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Adri de Groot

Dutch firm of organ builders. Jan Leendert van den Heuvel (b5 Nov 1946) learnt organ building with the Flentrop firm. At the age of 20 he set up his own business in his father’s painting workshop in Dordrecht. His first ten-stop organ was well received and this led to a contract for a three-manual, 32-stop instrument for the Singelkerk, Ridderkerk, completed in 1972. In 1975 he was joined by his brother Peter Aart van den Heuvel (b13 Feb 1958); the firm became known as J.L. van den Heuvel-Orgelbouw B.V. in 1979.

The Van den Heuvels’ love of French Romantic organs and their music inspired a study tour of Cavaillé-Coll instruments with Michelle Leclerc and Daniel Roth. Much of the knowledge gained from this tour was applied to the construction of the four-manual, 80-stop organ behind an old case for the Nieuwe Kerk, Katwijk-aan-Zee, in ...

Article

Adri de Groot

Dutch firm of organ builders. It was founded in Utrecht in 1940 by brothers Rijk van Vulpen (i) (b Utrecht, 11 April 1921; d 15 Nov 1997) and Adrianus (Jos) van Vulpen (b Utrecht, 5 July 1922). They had already built their first organ in their father's plumbing workshop from old parts. On 10 March 1952 the third brother, Evert van Vulpen (b Utrecht, 2 Jan 1929) joined the firm as a salaried worker, and Rijk van Vulpen (ii) (b 3 Aug 1955), son of Adrianus, joined likewise on 1 May 1974. In 1983 Rijk (i) retired, leaving Adrianus as sole proprietor. On 27 March 1997 Rijk (ii) took over the firm and changed the name to Gebr. van Vulpen BV. In 1999 Henk Bouwman (b 1 Sept 1938) and Rijk (ii) led the firm. The firm started to blossom in ...

Article

Adri de Groot

Dutch firm of organ builders. Leonard (Léon) Hubert Verschueren (1866–1957) trained with the firm of Maarschalkerweerd in Utrecht, and then founded a pipe-making workshop in his native village of Heythuysen, Limburg, on 5 May 1891. Within a few years he was supplying more than 30 organ builders at home and abroad with pipes and parts. In 1896 he built his first entirely new mechanical-action organ for the Noordkerk, Schagen. After 1904 Léon developed the business with South German organ builder Max Bittner (d1955), making all parts in-house (a rarity at the time). Tonally their instruments blended South Dutch, Walloon, Rhineland and, through Bittner, South German styles. Actions were pneumatic (a good example is in the Petruskerk, Gulpen).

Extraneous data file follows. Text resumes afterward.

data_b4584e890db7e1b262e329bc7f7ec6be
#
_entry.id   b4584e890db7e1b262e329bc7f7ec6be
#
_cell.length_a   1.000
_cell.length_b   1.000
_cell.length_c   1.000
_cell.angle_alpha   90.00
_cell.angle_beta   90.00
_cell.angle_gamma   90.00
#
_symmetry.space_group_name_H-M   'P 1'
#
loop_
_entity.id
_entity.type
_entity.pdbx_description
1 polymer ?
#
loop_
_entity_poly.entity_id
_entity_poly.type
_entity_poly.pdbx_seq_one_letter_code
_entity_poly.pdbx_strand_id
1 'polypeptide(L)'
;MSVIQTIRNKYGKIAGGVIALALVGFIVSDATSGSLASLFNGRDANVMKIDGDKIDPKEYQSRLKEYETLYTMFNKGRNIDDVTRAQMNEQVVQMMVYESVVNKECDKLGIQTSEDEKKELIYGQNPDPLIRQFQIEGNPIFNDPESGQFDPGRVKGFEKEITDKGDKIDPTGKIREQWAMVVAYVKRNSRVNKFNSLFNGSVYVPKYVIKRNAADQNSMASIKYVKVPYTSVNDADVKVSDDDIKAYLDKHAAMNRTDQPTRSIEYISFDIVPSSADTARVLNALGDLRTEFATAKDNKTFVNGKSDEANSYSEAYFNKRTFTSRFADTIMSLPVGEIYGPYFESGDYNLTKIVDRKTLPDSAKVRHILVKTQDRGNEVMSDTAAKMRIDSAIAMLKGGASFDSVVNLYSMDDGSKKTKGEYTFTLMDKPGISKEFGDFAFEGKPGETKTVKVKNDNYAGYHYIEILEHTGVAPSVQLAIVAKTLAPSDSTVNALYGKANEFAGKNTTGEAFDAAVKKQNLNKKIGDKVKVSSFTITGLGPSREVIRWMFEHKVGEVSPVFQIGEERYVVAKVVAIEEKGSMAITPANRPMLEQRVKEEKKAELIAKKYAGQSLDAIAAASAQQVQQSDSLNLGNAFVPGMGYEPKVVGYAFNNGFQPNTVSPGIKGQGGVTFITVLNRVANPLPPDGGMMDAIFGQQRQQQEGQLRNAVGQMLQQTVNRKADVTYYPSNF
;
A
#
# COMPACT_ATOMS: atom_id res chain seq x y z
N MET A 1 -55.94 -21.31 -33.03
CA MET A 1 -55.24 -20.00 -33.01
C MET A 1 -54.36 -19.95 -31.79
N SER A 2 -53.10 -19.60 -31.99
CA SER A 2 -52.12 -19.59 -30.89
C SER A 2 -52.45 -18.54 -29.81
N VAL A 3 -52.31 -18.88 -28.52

Verschueren was very struck by the Klais organ in the abbey of Rolduc, which was built in accordance with the principles of the Orgelbewegung. In response he changed his design for the new instrument at St Dyonisius, Schinnen, adopting electro-pneumatic cone-chests and a neo-Baroque specification. His ...

Article

Barbara Owen

American organ-building firm. The firm was founded in Houston in 1973 by Jan R. Rowland (b Beaumont, TX, 3 June 1944) and Pieter A. Visser (b Amsterdam, 3 Nov 1940). Rowland, a graduate of Lamar University, first worked as an installer for the Wicks firm, then went on to work for the Walcker firm in Germany from 1968 to 1969, and the Berkshire Organ Co. in the USA from 1969 to 1973. Visser was apprenticed to L. Verscheuren in the Netherlands; he went to the USA in 1960, where he worked as an installer for both Wicks and Walcker from 1960 to 1972, and for Berkshire in 1973. Visser-Rowland builds organs primarily with mechanical action, often with electric stop and combination action; their tonal designs lean towards the north European ‘neo-Baroque’ style. The firm has built some organs of substantial size, including those in St Anne’s Catholic Church, Houston (...

Article

Voit  

Hermann Fischer

German firm of organ builders in Karlsruhe-Durlach. The firm was founded in 1764 by Johann Heinrich Stein (1735–67) of Heidelsheim, and continued by his cousin Georg Markus Stein (1738–94), organ builder to the court of Baden-Durlach; after the latter’s death it passed by marriage into the hands of Johann Volkmar Voit (1772–1806) of Schweinfurt. In 1807 Johann Ludwig Bürgy (1761–1838) of Niederflorstadt married Voit’s widow and ran the workshop until 1835. He was succeeded by his stepson Louis Voit (1802–83) who ran the firm until 1870. It was then taken over by the latter’s sons Heinrich (1834–1914) and Carl (1847–87). After Carl’s death, Heinrich’s sons Emil (1864–1924) and Siegfried (1870–1938) were taken into the firm as partners, and it became known as H. Voit & Söhne. In 1930 Siegfried Voit retired from the business, and the workshops were taken over by their former manager Karl Hess (...

Article

[Waldorf Music GmbH]

German manufacturer of synthesizers and other electronic musical instruments, founded in Waldorf (near Bonn) in 1988 by Wolfgang Düren, who was previously the German distributor for the audio synthesizer firm PPG (Palm Products GmbH). Waldorf Electronics was declared insolvent in February 2004, but was reformed as Waldorf Music GmbH in 2006.